As you may have noticed, if you pick closer to the bridge of your guitar, the sound you get will be quieter and more trebly than it would be if you picked closer to the neck. When pickups were first made, they didn't account for this and your bridge pickup would sound very quiet and trebly, while your neck pickup would sound very loud and bassy. Eventually, people began to realize that if you over-wound the bridge pickup, so that it became hotter and more bassy, and under-wound the neck pickup, so that it became quieter and more trebly, that you could create a greater balance between the pickups. In general, bridge pickups will still sound more trebly than neck pickups, but not in all cases.

Pickup divisions

There are 2 main different pickup constructions, single coil and humbucker (2 coils). Single coils and humbuckers come in all different sizes and shapes.

Single coils

Here is a pic of a generic single coil

The first pickups created were single coils. Along with picking up signals from your strings, which they were supposed to, they also picked up stray radio frequencies (RF) which you would hear through your amp as an annoying buzzing sound. The orientation of this RF signal is related to which way the wire is wound around your pickup. Meaning that if you wind the pickup clockwise, the RF signal will travel in a different way then it would if you wound the pickup counter-clockwise. If you have 2 signals being used at once, where the RF signal is different in each, they will cancel each other out, or at least lessen their collective sound greatly.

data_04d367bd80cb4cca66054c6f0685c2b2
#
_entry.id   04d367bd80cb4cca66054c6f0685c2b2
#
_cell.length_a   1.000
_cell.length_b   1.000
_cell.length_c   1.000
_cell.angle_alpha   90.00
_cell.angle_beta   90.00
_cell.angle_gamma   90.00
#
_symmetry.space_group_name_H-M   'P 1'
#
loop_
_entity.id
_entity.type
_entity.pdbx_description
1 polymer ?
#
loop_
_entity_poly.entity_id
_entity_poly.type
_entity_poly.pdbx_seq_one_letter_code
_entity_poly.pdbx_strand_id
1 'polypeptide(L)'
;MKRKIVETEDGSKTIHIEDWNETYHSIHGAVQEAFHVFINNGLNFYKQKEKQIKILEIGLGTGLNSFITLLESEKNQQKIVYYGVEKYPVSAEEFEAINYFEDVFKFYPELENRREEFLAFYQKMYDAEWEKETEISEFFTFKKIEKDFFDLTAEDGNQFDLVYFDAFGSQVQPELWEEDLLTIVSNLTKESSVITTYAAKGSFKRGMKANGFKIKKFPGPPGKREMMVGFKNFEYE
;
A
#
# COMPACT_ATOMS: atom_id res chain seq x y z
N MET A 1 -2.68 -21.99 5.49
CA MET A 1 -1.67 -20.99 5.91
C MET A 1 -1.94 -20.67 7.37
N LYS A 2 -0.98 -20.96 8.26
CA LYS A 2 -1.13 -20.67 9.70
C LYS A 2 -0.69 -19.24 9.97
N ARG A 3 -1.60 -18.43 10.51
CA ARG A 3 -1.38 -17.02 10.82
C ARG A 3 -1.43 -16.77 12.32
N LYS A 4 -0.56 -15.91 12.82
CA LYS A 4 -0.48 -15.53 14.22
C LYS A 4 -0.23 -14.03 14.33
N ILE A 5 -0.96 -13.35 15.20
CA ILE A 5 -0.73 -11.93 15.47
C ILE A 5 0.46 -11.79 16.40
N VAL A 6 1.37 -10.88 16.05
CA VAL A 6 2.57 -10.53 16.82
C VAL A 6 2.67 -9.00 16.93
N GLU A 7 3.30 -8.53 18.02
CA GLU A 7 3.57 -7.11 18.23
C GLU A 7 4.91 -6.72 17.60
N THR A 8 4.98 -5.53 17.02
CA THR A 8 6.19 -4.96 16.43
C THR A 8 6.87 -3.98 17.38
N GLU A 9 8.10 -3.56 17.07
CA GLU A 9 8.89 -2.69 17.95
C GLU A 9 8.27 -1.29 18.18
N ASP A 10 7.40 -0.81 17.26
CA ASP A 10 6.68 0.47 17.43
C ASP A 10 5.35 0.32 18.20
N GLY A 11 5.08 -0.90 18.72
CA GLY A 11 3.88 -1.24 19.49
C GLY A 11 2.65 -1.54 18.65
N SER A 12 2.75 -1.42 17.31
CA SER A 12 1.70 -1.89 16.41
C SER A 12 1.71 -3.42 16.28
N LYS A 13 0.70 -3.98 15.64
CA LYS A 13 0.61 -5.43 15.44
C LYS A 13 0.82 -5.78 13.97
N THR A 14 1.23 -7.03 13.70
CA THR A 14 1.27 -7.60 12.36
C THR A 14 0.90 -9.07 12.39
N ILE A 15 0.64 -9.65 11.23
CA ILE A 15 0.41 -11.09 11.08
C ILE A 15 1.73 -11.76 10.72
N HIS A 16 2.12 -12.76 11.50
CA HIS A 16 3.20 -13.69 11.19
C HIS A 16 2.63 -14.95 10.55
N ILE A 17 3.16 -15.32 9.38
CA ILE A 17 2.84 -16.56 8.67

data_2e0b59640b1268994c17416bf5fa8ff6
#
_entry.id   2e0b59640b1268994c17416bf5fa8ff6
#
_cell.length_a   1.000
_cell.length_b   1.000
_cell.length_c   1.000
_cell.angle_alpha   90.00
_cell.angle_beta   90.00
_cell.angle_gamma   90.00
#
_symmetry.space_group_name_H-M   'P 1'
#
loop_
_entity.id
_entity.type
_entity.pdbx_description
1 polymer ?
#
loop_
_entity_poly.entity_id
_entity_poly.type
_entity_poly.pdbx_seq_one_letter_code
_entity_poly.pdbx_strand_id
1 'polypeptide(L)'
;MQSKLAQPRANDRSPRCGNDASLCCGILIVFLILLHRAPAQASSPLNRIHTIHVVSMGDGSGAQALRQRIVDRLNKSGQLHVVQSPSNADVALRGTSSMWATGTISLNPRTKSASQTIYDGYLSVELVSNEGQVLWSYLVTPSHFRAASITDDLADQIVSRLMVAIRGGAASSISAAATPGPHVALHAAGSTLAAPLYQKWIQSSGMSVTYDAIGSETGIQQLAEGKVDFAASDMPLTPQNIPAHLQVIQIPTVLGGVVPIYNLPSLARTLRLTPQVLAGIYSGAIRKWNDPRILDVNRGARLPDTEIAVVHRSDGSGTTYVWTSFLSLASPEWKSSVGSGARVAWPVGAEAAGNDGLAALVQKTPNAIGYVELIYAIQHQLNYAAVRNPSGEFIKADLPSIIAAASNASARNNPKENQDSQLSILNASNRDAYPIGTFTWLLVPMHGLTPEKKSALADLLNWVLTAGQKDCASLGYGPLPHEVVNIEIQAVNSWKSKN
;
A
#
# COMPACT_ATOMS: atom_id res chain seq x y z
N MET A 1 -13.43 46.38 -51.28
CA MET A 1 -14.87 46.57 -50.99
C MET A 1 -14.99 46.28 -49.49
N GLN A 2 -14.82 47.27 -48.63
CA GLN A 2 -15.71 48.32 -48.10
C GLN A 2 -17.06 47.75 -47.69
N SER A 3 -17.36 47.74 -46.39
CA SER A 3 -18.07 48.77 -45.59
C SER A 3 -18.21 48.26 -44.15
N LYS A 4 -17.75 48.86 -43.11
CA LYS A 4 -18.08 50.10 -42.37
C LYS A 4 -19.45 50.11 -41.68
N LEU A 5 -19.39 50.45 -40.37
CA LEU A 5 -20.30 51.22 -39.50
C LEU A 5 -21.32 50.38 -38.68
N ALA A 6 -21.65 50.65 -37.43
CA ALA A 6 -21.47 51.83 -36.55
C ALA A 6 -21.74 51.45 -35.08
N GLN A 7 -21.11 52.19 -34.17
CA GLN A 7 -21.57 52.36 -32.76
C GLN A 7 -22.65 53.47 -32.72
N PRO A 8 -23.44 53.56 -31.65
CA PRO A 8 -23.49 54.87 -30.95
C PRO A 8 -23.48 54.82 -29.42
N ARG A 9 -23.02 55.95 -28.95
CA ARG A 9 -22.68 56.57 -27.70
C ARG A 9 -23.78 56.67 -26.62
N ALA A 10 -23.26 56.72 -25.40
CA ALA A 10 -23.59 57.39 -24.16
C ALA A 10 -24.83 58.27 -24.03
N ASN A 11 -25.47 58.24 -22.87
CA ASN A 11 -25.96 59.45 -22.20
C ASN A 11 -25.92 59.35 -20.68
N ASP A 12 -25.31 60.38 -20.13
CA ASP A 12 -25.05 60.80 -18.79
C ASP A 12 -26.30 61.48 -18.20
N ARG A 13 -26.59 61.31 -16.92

Humbuckers (covered and not covered):

Humbuckers are essentially 2 single coil pickups that share a large magnet at their base. Each coil of a humbucker is wrapped differently, so that the RF signals they create cancel each other out.

The only purpose in creating humbuckers was to "buck" the hum that single coils created. However humbuckers did not, and do not, sound just like single coils without hum. Since a much larger magnet was used, and there were 2 coils of wire, the humbucker created a much louder signal.

There are many other differences between humbuckers and single coils. Some will say that humbuckers are only good for distortion and single coils only good for clean. This is only personal taste, and many people (There are too many people who use Gibson style guitars for clean to begin to list them) use guitars with humbuckers for playing clean. Also, guitarists such as Ritchie Blackmore (Deep Purple), Ywingie Malsteen, Kirk Hammet (Metallica), both of Iron Maiden's guitarists and many others have used single coils for metal.